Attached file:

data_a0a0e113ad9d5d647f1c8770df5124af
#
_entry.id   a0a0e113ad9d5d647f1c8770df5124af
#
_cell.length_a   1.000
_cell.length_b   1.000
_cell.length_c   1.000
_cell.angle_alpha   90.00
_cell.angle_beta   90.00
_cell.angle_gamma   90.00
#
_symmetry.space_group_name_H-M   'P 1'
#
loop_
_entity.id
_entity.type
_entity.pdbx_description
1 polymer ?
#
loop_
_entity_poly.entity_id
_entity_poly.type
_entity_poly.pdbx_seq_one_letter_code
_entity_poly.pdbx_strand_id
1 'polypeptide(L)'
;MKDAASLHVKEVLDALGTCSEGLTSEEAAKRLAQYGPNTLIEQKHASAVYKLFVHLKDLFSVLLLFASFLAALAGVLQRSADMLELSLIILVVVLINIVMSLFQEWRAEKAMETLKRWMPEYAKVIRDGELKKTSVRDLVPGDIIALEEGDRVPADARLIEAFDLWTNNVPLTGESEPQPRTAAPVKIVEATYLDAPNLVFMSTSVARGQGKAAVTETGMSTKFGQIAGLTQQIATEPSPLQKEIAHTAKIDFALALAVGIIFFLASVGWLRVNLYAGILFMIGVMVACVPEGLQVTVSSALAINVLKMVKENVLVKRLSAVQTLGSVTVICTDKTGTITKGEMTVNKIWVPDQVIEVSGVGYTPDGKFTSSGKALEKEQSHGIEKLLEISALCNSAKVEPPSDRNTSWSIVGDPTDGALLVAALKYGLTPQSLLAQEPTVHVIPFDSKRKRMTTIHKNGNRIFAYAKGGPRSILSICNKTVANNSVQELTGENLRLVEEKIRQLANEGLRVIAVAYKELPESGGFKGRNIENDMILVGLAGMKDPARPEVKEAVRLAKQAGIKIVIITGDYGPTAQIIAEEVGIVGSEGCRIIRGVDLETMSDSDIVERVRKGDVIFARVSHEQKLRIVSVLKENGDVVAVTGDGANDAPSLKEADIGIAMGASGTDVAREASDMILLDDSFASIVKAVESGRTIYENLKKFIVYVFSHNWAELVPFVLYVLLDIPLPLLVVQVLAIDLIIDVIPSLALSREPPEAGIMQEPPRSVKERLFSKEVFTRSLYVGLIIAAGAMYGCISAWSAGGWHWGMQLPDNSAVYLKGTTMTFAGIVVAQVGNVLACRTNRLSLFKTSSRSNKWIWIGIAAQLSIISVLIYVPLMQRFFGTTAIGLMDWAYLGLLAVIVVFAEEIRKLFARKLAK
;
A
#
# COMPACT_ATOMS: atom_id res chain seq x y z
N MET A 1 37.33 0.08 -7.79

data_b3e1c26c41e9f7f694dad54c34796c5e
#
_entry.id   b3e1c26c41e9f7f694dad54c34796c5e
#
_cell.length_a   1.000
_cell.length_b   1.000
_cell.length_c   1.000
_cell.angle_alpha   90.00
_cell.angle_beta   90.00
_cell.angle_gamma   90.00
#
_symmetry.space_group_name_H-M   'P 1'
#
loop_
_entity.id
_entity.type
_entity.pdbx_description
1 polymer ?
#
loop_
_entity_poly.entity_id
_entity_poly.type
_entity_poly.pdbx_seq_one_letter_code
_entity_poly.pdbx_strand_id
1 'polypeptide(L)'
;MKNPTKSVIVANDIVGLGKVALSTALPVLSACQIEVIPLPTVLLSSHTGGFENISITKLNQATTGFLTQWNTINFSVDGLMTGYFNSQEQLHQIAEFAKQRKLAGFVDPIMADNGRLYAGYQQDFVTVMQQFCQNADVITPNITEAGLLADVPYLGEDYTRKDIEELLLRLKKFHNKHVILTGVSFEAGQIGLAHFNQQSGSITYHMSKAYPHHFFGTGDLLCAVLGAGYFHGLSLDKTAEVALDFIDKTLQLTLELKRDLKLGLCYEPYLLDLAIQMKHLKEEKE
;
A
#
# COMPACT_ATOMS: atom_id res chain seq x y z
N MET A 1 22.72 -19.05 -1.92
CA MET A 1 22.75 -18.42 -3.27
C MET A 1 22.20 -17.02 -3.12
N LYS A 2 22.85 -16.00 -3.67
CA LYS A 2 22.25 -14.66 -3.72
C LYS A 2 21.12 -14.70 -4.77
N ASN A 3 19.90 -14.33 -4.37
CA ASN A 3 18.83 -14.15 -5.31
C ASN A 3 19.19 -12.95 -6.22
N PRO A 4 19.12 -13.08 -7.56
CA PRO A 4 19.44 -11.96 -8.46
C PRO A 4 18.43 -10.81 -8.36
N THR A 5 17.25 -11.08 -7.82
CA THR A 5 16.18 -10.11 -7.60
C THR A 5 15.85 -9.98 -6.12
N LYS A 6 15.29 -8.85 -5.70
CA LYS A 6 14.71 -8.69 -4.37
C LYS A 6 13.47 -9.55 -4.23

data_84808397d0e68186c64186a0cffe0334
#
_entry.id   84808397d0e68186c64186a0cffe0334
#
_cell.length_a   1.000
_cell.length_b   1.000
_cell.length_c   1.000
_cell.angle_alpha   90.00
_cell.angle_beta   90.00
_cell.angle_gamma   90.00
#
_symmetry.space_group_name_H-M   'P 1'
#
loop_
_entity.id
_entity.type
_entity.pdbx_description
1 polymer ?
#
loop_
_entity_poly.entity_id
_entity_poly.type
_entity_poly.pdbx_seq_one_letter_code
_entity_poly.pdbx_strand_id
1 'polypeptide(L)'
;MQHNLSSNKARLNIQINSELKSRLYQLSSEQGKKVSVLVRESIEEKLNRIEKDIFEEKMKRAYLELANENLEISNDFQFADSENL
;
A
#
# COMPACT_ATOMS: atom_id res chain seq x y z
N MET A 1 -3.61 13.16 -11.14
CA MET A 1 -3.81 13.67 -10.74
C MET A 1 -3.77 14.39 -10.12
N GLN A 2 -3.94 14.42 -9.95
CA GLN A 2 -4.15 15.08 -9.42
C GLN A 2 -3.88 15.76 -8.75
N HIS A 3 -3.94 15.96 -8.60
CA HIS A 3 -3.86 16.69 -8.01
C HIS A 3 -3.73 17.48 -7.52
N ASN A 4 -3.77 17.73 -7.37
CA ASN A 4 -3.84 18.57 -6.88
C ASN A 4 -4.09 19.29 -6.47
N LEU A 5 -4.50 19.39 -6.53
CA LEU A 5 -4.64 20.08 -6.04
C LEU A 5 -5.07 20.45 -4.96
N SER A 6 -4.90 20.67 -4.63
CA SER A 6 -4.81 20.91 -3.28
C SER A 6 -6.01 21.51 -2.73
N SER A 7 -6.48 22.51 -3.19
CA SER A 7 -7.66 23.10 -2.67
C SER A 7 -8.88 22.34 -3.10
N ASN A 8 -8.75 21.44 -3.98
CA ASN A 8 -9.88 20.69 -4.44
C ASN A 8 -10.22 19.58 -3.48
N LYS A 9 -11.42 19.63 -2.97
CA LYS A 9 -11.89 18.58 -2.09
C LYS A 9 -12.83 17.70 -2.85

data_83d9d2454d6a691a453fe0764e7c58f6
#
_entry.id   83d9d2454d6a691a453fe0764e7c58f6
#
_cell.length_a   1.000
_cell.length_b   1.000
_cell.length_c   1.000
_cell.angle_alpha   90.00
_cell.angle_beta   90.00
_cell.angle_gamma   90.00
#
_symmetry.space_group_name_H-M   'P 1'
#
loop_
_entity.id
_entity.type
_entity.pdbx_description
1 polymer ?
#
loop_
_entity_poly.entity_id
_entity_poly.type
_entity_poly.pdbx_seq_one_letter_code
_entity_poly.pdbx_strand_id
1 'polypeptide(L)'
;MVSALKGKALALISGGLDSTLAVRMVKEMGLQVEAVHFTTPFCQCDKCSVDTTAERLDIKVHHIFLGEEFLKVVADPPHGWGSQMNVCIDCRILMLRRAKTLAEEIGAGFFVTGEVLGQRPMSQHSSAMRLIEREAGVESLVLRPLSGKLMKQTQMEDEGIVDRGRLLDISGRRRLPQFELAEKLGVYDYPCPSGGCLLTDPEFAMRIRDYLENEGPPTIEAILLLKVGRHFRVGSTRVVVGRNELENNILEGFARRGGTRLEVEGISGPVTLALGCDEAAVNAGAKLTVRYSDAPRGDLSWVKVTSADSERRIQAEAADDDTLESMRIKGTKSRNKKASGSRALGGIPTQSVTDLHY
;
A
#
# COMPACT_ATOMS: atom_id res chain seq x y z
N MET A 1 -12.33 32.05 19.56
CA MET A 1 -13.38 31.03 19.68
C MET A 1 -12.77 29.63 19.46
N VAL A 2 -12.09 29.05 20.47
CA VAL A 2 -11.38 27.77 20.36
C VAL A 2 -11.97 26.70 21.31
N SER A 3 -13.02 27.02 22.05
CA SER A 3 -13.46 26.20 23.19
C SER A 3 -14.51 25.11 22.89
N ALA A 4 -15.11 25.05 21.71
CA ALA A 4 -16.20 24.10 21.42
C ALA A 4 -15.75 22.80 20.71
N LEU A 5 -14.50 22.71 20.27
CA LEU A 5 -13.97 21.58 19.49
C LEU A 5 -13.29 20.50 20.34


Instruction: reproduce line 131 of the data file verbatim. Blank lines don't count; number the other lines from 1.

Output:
N ASN A 8 -8.75 21.44 -3.98